Until recently, morality and religion have been closely linked. From well before the time of the ancient Greek philosophers, religion has guided our moral judgments. Contemporary moral psychologists provide compelling evidence that humans – whether male or female, atheist or religious, American or Aboriginal – make remarkably similar moral judgments. So if religion doesn’t guide our moral judgments, what does? Presenting data from human and non-human studies, Dr. Strand shows that regions in the frontal and temporal lobes form a “moral network,” which are active when making moral judgments. Further, morality is subject to evolutionary mechanisms in much the same way as physical and behavioral traits.
Dr. Sarah Strand has a PhD in Behavioral Neuroscience from the University of Massachusetts, Amherst. She has conducted behavioral, physiological, and neuroscience research since 1999. Her current work includes lecturing in Psychology at California State University in Sacramento and speaking to area secular groups on topics related to the neurobiology of religion.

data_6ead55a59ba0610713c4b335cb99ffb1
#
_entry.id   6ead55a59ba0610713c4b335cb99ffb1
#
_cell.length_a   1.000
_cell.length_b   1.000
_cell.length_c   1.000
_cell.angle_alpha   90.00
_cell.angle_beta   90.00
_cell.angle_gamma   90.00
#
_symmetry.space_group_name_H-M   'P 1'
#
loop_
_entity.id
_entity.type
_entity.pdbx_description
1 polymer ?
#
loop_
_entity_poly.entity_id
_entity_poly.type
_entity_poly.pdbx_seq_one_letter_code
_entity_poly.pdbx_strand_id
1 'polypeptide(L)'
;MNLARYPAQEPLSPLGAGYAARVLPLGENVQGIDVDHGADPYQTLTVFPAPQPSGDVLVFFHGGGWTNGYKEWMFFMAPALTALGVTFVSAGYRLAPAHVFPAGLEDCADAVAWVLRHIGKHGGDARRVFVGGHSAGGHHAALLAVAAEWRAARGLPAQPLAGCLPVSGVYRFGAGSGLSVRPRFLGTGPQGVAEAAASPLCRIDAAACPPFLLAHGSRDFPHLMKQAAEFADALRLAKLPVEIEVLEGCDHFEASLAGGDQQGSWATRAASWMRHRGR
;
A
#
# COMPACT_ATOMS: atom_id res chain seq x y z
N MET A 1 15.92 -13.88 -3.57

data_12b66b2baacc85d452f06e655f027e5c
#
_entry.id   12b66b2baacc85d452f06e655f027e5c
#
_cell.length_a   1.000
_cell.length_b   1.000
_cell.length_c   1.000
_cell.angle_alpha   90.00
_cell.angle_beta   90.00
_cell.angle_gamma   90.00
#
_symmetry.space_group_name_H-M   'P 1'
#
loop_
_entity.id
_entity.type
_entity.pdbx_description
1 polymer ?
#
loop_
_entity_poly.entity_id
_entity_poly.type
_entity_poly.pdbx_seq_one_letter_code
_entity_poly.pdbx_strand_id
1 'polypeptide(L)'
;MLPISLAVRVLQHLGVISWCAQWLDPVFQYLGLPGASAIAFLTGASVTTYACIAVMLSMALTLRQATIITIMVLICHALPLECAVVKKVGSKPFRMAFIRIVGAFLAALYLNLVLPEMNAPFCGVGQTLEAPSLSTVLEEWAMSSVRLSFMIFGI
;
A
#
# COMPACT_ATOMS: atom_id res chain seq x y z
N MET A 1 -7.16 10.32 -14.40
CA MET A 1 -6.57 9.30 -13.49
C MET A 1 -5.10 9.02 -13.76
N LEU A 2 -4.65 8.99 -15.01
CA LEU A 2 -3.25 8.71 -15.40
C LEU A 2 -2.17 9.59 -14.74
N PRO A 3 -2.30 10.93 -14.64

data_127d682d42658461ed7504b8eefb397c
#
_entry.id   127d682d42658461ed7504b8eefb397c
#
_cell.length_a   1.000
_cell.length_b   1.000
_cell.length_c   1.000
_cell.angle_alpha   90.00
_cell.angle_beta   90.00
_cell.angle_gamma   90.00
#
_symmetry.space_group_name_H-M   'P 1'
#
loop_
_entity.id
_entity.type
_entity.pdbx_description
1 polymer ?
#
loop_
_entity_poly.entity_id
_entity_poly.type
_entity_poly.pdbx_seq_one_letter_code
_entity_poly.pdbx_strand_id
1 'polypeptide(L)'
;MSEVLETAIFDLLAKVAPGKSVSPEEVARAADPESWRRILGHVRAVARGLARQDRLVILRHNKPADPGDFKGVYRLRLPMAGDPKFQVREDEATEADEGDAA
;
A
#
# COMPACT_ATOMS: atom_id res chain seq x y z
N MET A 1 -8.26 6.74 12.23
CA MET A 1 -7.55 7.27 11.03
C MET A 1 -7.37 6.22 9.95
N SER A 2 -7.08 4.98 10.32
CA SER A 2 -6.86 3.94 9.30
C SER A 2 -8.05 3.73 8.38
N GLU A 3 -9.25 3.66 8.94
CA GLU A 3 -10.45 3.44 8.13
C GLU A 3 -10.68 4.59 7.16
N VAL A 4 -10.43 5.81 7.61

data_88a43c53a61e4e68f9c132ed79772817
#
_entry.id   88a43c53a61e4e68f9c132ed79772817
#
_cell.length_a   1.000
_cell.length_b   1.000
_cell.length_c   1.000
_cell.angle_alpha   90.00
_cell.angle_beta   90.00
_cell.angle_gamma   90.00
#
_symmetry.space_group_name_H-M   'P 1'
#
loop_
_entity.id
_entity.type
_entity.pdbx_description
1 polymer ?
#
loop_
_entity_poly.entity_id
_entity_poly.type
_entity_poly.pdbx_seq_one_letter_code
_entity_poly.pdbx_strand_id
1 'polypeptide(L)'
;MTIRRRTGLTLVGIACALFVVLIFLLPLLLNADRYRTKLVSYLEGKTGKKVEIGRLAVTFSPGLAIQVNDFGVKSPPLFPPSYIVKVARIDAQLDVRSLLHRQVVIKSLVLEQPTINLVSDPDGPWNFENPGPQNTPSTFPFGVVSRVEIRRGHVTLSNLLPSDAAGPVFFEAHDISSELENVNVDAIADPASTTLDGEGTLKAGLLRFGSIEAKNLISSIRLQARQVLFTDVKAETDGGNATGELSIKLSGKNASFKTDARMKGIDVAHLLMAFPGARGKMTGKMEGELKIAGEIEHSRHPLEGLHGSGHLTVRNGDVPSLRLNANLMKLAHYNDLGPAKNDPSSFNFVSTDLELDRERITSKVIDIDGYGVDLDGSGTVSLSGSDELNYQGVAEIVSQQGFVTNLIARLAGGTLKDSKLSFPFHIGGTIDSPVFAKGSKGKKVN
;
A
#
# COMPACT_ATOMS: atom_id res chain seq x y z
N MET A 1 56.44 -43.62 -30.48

Our first Saturday talks begin with refreshments and an unstructured meet-and-greet at 2:30. The presentation itself will start at 3 o'clock. Most lectures incorporate a long period of Q&A, finishing around 4:45. Afterward, many of us head to the mall next door for an early dinner. The dinner is a great way to get to know people in your local humanist community, and if you're not hungry you can always come along and grab a drink instead.
We will be in room 619 on the 6th floor. Please enter the building from the 835 Market St. entrance between Walgreens and the Timberland store.